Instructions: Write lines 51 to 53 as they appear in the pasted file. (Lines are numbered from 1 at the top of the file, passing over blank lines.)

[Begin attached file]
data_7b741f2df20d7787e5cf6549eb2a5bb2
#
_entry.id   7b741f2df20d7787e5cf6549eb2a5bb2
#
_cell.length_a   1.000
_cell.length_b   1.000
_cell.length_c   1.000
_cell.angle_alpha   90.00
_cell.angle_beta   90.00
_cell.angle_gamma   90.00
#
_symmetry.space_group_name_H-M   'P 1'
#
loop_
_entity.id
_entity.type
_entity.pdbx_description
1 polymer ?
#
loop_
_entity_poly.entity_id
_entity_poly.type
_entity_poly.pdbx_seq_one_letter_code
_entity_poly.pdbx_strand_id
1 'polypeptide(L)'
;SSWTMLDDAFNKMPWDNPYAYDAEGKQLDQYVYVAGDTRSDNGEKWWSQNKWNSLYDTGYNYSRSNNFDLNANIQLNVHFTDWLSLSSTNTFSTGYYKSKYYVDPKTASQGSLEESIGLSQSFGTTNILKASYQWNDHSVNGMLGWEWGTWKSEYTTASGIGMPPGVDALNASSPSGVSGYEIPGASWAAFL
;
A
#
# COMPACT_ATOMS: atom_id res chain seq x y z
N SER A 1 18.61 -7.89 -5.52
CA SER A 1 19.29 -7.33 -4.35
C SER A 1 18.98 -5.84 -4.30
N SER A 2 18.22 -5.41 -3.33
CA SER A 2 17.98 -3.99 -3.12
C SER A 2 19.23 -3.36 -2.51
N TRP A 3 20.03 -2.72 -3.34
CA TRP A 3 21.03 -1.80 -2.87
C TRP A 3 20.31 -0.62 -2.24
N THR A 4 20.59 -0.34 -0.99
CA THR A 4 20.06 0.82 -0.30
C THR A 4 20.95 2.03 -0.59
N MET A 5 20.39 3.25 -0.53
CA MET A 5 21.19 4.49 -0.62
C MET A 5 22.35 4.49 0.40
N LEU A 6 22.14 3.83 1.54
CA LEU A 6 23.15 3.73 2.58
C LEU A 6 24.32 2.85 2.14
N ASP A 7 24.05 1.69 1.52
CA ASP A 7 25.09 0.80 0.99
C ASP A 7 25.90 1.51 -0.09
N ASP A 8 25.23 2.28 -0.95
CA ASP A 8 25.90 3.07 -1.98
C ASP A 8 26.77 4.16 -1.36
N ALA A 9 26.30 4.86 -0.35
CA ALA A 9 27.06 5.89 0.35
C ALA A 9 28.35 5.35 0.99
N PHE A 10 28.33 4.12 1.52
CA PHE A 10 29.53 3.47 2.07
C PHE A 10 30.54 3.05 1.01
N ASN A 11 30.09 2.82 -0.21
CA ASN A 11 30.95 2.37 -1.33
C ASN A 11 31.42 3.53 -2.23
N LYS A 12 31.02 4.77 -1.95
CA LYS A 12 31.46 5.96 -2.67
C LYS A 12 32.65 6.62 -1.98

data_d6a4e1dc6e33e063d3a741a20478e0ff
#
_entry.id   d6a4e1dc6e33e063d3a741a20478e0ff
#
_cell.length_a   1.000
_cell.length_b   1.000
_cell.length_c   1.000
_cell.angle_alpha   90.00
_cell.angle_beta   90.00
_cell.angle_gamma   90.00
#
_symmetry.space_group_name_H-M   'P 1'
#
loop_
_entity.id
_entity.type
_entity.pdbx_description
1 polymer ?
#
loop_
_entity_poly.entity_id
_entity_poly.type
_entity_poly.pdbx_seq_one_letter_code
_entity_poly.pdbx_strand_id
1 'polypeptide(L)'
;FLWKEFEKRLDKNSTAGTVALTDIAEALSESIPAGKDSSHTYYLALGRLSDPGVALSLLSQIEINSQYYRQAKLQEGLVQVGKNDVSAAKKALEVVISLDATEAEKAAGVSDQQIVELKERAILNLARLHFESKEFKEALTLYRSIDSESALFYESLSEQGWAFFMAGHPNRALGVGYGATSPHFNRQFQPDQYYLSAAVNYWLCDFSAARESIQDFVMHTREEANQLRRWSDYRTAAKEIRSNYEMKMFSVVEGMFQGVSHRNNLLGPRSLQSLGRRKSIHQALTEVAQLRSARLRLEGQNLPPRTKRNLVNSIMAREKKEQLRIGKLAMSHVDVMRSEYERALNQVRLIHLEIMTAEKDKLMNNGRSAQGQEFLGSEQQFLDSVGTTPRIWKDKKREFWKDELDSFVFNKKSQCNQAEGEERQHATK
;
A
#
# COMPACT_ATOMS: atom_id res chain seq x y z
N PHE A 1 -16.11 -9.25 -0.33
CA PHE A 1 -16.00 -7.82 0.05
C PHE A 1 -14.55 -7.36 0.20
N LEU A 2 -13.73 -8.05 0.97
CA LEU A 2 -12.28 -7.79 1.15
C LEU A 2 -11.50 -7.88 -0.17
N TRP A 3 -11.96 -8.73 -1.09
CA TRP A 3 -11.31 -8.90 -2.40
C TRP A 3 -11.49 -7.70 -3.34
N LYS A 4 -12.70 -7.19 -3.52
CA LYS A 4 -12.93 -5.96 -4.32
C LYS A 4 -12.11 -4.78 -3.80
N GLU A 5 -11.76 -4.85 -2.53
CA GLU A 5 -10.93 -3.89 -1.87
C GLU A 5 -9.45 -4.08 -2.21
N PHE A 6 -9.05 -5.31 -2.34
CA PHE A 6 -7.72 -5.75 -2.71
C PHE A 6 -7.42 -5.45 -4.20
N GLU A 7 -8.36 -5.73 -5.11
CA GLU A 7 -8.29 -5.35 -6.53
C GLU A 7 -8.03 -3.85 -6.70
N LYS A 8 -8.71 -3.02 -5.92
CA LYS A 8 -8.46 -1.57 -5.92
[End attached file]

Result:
C ASP A 7 25.90 1.51 -0.09
N ASP A 8 25.23 2.28 -0.95
CA ASP A 8 25.90 3.07 -1.98